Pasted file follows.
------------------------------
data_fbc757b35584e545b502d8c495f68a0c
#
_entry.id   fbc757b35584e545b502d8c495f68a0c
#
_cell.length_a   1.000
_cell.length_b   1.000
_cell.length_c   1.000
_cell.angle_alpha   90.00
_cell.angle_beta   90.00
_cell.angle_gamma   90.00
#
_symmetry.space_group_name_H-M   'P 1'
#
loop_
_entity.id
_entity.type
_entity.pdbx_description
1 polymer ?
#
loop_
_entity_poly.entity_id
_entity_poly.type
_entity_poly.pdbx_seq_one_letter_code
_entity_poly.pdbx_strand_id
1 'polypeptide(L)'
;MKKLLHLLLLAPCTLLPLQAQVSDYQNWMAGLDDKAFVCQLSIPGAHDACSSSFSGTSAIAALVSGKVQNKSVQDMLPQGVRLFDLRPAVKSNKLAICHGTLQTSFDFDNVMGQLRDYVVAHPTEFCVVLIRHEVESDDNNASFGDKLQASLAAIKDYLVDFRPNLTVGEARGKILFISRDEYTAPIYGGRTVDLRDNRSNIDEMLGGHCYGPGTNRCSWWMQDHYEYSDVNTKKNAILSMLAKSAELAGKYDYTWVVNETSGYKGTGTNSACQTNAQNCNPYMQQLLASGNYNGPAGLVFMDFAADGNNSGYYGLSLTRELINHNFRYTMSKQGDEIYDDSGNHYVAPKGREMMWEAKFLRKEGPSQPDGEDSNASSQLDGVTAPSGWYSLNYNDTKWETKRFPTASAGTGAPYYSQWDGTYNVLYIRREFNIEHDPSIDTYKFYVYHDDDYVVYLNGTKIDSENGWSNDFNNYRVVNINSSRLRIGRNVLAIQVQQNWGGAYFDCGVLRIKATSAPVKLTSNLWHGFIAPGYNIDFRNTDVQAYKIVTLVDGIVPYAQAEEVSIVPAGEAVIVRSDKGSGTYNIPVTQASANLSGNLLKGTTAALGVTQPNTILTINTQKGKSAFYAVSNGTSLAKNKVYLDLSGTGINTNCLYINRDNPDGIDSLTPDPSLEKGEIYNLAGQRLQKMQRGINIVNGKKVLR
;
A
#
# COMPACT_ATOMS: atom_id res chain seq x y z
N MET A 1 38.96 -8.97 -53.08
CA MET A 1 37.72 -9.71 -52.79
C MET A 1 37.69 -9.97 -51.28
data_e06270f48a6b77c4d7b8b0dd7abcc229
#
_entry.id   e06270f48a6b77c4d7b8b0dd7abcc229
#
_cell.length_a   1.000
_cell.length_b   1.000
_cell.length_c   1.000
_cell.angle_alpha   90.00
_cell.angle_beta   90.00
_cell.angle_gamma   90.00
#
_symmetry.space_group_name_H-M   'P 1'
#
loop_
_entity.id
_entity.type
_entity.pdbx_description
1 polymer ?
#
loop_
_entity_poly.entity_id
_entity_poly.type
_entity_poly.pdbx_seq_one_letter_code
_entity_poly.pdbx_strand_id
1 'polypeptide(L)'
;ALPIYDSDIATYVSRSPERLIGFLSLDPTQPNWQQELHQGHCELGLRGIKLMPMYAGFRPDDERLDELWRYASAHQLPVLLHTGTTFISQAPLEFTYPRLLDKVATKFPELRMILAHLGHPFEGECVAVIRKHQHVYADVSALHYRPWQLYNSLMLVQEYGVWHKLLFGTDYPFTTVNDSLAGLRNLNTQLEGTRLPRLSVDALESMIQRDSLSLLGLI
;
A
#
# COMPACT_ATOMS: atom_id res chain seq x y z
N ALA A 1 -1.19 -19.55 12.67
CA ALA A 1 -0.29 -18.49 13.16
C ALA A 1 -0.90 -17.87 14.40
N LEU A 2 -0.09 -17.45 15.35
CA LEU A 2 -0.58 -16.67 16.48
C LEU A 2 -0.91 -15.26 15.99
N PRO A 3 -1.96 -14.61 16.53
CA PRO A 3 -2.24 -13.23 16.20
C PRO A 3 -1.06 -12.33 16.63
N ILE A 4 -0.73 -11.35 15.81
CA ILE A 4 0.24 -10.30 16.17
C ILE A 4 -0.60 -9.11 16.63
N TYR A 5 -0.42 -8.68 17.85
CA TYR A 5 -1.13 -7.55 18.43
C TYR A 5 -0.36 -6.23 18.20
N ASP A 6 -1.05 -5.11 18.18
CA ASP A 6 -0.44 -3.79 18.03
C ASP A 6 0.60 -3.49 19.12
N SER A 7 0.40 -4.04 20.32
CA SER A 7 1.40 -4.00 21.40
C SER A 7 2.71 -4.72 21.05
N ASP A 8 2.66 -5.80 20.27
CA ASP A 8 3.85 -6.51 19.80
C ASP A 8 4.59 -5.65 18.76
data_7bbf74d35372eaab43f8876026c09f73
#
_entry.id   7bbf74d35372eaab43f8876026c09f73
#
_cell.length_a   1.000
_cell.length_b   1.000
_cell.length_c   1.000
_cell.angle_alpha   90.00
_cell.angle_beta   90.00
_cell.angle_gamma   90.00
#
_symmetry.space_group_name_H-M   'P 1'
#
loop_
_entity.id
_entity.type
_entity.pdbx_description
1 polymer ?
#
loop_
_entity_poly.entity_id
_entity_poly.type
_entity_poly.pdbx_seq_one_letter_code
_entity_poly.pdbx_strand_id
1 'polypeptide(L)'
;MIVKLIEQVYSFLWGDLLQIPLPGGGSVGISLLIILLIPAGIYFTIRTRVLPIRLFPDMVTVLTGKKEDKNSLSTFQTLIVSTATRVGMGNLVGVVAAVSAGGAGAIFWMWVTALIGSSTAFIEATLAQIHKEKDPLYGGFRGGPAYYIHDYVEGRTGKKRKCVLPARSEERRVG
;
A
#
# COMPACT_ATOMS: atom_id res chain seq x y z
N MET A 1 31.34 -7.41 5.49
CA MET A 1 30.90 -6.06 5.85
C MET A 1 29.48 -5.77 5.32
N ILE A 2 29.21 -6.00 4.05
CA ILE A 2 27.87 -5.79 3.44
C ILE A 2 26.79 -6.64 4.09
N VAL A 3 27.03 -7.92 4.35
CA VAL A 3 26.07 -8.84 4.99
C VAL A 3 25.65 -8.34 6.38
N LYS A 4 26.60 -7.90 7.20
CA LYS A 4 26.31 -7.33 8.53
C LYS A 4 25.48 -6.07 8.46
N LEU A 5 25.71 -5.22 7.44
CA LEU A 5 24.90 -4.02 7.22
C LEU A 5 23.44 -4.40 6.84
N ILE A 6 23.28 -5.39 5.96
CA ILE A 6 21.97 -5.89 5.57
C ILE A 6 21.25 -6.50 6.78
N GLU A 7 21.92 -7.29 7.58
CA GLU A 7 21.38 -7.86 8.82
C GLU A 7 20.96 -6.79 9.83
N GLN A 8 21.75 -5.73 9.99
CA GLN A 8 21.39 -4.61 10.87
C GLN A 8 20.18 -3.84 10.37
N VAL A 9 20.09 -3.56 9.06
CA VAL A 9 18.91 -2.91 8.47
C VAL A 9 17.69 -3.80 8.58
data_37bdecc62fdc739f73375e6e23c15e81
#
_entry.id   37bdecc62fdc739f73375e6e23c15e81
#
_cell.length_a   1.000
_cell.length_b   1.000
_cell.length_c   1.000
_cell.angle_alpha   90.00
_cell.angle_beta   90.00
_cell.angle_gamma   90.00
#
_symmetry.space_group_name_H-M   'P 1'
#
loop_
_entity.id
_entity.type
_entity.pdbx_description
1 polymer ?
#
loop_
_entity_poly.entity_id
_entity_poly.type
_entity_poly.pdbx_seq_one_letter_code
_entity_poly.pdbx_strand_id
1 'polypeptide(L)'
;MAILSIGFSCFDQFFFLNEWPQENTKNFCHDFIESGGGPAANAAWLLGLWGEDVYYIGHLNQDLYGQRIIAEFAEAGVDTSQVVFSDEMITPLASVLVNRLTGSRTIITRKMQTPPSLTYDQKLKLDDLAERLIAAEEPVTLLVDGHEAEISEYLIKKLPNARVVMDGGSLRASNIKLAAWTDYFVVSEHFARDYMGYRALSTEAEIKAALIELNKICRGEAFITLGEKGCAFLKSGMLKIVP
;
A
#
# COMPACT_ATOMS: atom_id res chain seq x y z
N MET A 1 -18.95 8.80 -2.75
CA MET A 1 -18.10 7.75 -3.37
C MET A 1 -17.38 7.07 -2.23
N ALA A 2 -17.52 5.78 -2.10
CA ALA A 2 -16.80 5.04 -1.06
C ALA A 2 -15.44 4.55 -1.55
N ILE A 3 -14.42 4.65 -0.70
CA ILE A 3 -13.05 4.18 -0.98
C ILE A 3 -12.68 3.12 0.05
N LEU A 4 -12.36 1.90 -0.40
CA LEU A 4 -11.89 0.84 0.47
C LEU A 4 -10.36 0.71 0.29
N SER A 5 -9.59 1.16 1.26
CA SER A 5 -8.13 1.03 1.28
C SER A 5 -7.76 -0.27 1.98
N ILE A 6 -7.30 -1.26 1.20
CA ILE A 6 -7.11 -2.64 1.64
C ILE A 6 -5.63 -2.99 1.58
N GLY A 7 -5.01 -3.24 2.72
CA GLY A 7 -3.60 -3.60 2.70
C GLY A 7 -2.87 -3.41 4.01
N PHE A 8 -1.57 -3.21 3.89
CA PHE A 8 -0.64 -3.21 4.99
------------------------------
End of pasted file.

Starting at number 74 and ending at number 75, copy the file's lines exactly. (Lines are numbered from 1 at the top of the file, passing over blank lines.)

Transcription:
CA ILE A 4 0.24 -10.30 16.17
C ILE A 4 -0.60 -9.11 16.63